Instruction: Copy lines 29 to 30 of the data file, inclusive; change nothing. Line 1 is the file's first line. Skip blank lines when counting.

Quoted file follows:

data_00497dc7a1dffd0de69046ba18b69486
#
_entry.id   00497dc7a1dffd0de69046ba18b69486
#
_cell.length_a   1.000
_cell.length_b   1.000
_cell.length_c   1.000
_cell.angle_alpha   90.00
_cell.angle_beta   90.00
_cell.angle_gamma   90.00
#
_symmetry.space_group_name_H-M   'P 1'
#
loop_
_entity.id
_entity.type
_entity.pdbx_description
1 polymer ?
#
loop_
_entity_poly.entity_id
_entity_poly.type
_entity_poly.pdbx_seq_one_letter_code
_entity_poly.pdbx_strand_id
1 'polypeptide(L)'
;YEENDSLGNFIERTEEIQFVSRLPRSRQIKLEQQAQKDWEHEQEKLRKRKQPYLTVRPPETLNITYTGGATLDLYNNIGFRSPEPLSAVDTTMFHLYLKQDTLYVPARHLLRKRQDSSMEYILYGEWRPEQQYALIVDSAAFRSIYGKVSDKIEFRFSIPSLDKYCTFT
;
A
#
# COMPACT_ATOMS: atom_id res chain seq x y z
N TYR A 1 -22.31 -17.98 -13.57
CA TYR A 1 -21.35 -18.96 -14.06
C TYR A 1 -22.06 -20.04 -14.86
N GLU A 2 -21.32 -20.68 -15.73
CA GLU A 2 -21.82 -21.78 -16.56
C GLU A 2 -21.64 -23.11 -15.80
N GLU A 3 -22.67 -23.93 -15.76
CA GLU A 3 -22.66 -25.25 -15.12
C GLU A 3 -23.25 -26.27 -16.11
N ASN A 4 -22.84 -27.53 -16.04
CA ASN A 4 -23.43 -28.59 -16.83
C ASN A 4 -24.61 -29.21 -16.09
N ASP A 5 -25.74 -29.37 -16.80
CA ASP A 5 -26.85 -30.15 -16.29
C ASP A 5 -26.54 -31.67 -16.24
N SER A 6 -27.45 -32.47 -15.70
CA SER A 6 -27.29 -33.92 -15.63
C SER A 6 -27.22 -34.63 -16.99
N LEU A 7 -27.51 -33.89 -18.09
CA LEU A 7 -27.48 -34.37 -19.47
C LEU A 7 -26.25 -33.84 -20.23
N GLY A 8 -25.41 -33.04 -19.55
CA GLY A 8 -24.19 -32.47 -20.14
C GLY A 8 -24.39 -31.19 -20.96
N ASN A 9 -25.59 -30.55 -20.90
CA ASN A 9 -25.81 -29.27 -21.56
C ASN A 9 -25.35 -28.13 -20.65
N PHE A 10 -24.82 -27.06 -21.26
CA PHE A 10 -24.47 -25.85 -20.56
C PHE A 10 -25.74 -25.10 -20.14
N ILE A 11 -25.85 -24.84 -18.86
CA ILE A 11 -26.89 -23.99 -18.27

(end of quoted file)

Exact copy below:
#
# COMPACT_ATOMS: atom_id res chain seq x y z